Nearly two years after he was found in hiding, the trial of Saddam Hussein gets underway today. In the first case to be brought against him, the former Iraqi dictator will face charges over the deaths of 143 Shi’ite Muslims in 1982.
However the hearing is likely to be adjourned almost immediately. Saddam’s defence counsel says it has not had enough time to study 800 pages of evidence against him.
It also argues the court has no jurisdiction because it was set up by an unelected body – the Iraqi Governing Council – while Iraq was still run by the Coalition Provisional Authority.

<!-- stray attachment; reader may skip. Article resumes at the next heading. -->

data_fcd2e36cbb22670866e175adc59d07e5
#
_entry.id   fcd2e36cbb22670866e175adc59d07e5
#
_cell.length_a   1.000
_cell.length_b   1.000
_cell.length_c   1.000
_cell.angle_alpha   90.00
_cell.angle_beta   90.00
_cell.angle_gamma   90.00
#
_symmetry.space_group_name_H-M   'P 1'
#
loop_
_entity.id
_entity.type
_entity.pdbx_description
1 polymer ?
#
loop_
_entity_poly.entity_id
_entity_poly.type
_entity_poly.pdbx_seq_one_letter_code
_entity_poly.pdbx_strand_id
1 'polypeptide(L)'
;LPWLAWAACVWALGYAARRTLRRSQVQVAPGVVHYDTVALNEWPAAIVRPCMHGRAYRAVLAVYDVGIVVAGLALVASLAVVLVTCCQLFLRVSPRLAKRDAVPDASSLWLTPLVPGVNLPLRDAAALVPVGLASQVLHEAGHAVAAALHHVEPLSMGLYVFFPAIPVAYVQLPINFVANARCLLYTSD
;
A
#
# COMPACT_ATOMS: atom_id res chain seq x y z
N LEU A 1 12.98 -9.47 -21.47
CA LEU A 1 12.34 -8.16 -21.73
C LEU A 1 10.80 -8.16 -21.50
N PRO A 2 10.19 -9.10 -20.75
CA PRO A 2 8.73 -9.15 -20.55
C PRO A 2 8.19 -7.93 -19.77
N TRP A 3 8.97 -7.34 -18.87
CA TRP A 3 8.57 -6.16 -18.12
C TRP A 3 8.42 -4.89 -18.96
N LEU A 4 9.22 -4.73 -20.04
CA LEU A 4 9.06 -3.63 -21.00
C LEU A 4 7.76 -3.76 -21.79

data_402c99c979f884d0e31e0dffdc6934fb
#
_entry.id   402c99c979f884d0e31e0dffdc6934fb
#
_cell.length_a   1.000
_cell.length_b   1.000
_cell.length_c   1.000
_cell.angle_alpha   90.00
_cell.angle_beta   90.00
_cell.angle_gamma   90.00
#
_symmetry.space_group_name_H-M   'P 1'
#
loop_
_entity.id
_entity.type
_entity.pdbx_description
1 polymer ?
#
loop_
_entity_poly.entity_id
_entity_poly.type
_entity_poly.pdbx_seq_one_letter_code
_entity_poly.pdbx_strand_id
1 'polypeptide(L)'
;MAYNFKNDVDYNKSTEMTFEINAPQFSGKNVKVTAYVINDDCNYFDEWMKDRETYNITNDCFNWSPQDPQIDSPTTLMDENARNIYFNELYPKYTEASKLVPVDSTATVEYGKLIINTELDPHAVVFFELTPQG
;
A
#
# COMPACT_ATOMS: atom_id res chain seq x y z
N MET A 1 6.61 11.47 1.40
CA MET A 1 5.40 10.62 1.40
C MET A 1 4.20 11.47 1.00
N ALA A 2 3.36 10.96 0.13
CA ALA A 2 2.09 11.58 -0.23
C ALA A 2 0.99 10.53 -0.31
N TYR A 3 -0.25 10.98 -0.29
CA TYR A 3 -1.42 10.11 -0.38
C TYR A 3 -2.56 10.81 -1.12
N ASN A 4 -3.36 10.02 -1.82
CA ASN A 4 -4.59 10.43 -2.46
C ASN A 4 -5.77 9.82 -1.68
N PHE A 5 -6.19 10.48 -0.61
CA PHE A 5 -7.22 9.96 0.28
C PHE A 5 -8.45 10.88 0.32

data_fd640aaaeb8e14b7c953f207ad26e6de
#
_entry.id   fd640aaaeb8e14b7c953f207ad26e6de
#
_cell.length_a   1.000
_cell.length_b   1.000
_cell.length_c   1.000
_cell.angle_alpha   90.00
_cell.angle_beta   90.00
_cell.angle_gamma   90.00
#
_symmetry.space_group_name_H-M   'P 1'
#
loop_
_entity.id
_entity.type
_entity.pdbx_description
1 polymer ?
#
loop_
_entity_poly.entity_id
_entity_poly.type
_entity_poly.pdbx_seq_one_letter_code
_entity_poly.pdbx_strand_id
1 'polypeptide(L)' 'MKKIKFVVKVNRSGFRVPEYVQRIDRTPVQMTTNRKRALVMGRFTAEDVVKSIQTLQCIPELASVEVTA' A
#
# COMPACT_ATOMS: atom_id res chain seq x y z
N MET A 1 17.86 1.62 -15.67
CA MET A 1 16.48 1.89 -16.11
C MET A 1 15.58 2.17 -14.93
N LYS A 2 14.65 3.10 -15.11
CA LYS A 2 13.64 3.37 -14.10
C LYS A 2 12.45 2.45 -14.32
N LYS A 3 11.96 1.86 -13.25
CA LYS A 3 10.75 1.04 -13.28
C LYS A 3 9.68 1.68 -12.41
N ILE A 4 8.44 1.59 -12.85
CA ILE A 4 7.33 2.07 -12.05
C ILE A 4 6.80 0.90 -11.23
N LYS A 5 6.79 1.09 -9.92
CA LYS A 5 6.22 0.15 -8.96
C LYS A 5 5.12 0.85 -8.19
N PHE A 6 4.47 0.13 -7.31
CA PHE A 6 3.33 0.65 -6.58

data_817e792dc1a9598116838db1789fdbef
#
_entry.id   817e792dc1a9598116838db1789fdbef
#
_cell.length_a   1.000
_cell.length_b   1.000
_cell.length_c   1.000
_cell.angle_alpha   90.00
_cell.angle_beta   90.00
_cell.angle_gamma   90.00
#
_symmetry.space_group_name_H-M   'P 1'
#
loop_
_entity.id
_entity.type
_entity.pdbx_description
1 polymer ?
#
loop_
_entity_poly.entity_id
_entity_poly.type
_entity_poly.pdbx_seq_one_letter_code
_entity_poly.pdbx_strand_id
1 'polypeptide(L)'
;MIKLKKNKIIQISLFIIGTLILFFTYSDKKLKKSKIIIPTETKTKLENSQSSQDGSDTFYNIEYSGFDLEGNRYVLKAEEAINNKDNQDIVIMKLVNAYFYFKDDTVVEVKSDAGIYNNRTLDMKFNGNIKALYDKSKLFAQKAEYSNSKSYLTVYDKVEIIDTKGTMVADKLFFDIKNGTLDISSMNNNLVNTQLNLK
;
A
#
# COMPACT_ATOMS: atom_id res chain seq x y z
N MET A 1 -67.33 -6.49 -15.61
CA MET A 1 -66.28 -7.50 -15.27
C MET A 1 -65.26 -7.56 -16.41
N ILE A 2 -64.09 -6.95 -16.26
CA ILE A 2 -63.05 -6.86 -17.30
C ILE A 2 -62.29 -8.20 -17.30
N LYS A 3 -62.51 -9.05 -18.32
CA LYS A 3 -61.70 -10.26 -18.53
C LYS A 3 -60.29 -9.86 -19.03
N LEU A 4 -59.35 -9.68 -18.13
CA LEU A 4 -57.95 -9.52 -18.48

In one Kurdish town in northern Iraq, they will be following events particularly closely.
Some 5,000 people were killed within minutes when Saddam’s army dropped a cocktail of poison gases on Halabja, 17 years ago.
The bombing took place during the Iran-Iraq War and Saddam suspected the Kurdish community of collaboration. Invading Iranians had advanced into the city.
Locals are determined to see Saddam brought to trial for the bombing.
Survivors have provided testimony from over 7,000 witnesses which they hope will help convict him.